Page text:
As I drove into work on Tuesday, I heard the news that NHS England were announcing a new role for anastrozole in the prevention of breast cancer. It took me by surprise and speaking to colleagues, I wasn’t alone and the NB Medical team WhatsApp was merrily pinging my phone before I even arrived in the car park at my LMC office. My first message there was from a GP wondering what to say to the e-consults that had already arrived!
Of course, the agenda of the day being set by the newspapers and the Today programme is nothing new for us in general practice, and we all recognise the particular anxious interest that cancer stories bring. Sending some background information to us on the why, what, how and when would have been useful ahead of the press release, to give us some idea as to how to field concerns and questions from anxious patients, so we hope that this blog will fill the gap for you!
In actual fact, this indication for the drug is not new. NICE has recommended the off-license use of anastrazole for breast cancer prevention in high risk, post-menopausal patients since as far back as 2017 familial breast cancer guideline CG164, but uptake has been low. This new announcement relates to the re-licensing of the drug to include this new indication and stems from the NHS England’s Medicines Repurposing programme, which NHS England wrote to us about last month. In partnership with the Department of Health and Social Care (DHSC), the Medicines and Healthcare products Regulatory Agency (MHRA), the National Institute for Health and Care Excellence (NICE), and the National Institute for Health and Care Research (NIHR), NHSE has been working looking at new indications for off-patent medication, and facilitating licensing for existing “off-label” prescribing. They used their work on anastrozole as an exemplar for the programme, and it’s the first drug to emerge from it with a new license. The concept of this work is a fascinating one, and it’s feels like an ethical, responsible approach to the stewardship of the medicines we use.
So, why are we looking at this new indication for anastrozole? NHS England assert that if just 25% of the estimated 289 000 eligible women chose to take the drug, then we could see the prevention of around 2000 cases of breast cancer England and the NHS could save around £15m in treatment costs. The key evidence for this comes from the IBIS-II trial (The Lancet, Jan 2020). Anastrozole is an aromatase inhibitor, preventing the production of oestrogen in the peripheral adipose tissue where it is synthesised in post-menopausal women. As such, IBIS-II focussed on post-menopausal women between 40 and 70 and took specific risk criteria into account (such as family history) so the study population encompassed women with a relative risk at least 1.5-2x higher than the population average. They were randomised to anastrazole or placebo for 5 years, with up to 11 years of follow up. Over the trial, taking either 1mg of anastrozole or placebo daily for five years, the authors report a 49% reduction in breast cancer incidence over an average 131-month monitoring period. The NNT for women at high taking anastrazole for 5 years to prevent one case of breast cancer was just 29.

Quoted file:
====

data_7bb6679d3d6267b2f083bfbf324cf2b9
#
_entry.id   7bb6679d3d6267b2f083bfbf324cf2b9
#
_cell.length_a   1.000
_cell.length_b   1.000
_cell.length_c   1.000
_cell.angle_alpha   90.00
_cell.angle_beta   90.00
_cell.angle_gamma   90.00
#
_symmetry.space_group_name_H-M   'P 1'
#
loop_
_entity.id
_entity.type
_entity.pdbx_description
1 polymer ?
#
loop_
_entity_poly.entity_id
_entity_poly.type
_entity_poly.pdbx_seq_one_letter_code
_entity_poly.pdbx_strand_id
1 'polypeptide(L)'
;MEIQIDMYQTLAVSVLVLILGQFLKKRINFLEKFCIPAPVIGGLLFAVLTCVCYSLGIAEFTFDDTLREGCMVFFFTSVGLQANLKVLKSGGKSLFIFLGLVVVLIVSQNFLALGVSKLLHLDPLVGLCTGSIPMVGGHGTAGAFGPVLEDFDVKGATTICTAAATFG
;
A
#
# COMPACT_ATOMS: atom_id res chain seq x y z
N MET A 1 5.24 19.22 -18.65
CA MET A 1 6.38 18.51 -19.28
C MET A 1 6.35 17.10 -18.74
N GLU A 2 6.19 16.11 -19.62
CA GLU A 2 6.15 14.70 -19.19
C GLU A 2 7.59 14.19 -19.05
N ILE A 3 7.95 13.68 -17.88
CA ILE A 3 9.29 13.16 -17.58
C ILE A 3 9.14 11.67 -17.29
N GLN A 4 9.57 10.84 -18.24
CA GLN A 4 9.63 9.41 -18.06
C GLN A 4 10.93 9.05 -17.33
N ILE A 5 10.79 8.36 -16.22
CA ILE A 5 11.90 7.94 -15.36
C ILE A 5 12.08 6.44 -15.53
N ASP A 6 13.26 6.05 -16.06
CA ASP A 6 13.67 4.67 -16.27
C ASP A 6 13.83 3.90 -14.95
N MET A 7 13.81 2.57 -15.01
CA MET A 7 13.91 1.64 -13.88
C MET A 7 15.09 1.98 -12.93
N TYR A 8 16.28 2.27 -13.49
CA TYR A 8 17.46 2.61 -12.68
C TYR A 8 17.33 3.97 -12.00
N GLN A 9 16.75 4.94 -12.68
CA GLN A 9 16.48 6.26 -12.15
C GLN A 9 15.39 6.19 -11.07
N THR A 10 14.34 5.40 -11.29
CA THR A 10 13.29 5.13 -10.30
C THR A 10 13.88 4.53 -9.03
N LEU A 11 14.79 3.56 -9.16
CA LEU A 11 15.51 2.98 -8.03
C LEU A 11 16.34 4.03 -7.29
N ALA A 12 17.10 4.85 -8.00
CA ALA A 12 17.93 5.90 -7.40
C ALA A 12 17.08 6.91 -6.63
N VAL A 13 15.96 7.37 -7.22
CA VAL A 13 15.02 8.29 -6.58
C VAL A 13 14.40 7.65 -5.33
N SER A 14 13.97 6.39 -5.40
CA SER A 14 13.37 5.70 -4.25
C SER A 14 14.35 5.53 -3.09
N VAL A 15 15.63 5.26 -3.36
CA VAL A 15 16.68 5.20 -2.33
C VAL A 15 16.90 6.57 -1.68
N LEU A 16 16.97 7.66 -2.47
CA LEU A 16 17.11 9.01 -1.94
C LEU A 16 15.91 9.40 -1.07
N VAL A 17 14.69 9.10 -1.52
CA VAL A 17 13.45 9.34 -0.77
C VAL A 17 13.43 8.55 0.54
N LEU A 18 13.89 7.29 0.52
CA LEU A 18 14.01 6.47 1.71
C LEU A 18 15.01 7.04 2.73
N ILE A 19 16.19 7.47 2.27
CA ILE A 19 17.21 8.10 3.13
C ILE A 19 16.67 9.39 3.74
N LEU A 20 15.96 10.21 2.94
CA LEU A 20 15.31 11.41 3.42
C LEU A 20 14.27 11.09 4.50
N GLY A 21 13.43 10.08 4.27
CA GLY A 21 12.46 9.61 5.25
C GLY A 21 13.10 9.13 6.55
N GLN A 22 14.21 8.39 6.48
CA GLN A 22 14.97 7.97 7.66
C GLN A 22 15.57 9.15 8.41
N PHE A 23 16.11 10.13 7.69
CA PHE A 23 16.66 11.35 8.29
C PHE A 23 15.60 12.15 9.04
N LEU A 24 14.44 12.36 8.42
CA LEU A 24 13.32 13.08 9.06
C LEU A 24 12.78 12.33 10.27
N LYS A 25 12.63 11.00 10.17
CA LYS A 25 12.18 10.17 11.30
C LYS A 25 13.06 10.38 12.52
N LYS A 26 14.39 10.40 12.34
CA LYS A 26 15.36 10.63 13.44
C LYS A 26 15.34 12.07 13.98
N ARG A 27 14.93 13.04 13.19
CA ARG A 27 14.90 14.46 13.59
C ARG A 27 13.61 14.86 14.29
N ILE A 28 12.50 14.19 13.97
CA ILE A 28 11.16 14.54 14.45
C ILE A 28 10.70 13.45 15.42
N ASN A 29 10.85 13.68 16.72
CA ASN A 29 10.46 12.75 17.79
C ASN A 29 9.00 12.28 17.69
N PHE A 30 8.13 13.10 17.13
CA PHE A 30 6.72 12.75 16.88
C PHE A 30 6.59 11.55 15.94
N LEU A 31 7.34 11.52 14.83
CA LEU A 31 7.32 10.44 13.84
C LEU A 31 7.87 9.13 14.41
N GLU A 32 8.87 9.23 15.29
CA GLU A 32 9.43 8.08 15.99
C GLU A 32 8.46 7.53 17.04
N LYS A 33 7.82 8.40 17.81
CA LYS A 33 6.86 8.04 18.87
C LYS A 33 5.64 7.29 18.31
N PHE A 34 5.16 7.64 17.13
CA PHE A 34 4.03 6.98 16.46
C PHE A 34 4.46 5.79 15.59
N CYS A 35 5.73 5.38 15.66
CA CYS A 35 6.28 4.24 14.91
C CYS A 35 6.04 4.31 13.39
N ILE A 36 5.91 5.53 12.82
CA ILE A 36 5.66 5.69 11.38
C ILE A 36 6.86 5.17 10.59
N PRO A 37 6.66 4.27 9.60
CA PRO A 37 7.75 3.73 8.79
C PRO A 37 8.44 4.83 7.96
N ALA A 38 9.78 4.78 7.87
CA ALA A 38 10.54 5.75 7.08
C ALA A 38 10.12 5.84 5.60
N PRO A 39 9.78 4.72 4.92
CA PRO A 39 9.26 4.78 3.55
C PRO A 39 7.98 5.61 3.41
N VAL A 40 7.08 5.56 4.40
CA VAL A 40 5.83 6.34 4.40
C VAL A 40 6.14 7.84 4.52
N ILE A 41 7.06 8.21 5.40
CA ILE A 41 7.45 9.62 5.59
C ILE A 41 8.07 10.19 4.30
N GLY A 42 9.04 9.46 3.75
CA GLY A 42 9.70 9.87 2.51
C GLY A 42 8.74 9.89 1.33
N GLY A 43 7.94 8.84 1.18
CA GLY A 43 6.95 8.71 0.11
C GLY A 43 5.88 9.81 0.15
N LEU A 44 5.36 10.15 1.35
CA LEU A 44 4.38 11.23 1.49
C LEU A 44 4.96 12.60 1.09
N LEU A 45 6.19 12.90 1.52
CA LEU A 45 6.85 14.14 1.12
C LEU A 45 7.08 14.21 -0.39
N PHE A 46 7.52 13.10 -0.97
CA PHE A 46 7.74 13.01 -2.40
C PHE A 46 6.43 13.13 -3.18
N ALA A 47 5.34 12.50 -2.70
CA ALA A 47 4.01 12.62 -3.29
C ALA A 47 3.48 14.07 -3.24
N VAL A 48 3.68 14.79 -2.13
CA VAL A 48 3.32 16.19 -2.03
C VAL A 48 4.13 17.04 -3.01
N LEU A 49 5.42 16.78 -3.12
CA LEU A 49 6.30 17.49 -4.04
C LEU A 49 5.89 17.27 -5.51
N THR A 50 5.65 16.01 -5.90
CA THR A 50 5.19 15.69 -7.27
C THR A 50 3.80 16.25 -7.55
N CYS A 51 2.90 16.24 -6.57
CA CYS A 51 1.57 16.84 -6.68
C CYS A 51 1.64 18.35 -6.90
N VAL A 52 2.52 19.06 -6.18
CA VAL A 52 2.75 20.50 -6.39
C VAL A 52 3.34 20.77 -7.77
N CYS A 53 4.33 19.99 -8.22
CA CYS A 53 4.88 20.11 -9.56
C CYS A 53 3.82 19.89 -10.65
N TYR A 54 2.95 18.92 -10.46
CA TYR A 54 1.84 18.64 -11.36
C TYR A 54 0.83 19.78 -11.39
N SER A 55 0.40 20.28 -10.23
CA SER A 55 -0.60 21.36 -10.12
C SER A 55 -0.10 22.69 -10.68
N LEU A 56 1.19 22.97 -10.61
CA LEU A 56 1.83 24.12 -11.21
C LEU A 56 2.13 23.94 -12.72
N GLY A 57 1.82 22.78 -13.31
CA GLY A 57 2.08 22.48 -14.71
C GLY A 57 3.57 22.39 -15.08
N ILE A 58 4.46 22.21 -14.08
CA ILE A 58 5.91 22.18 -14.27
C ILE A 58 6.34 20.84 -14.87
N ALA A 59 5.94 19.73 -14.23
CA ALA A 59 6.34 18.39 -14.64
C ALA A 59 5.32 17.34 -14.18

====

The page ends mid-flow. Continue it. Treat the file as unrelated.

Importantly, the drug was well-tolerated. The major concern would be an increased fracture risk which wasn’t apparent, and no other significant increases in other adverse effects were seen. It’s also worth noting that whilst these post-menopausal women reported the expected side effects of hot flushes, night sweats, vulvovaginal dryness and polyarthralgia, the actual compliance for both the active drug and the placebo were essentially identical. This suggests that the side effect issues were manageable, or at least tolerated given the nature of the trial and hoped-for outcome.
This feels like clear evidence of benefit here, and the MHRA clearly agree hence the announcement of the licensing change on the 7th November. But how do we decide which post-menopausal women are at high risk? We don’t yet have clear information about how we will be working alongside secondary care to risk-profile our patients, but in the meantime it is worth reminding ourselves of the existing tools that we do have for risk assessment. While ultimately the recommendations from NHSE may differ, for primary care clinicians looking for a strategy to discuss breast cancer risk with women NOW, the NICE guideline CG164 from 2013 on familial breast cancer has a useful algorithm to help identify women at increased risk who should be offered referral to secondary care. This is a basic screening tool, quick and easy to use (the specialist clinic does a more detailed assessment) and one that we should re-familiarise ourselves with when patients are asking if they should be offered this drug.
As Amanda Pritchard of NHS England put it, this development "represents the first step to ensuring the risk-reducing option can be accessed by all who could benefit from it,” but GPs will need to see a few more steps before we can confidently discuss referral and support prescribing. It’s also fair to say that it would be helpful for us on the general practice frontline to have communications from NHSE sent in a more measured, prepared manner ahead of the press release. Learning about such changes from the news alongside our patients without the information we need as clinicians to respond to them is difficult for both GPs and patients, and doubly so when it’s on so emotive a topic as breast cancer.
Nevertheless, in our efforts to battle what remains the most common cancer in the UK, it seems that we now have a new ally in a long-established drug – and perhaps something for us to revisit in Hot Topics in 2024!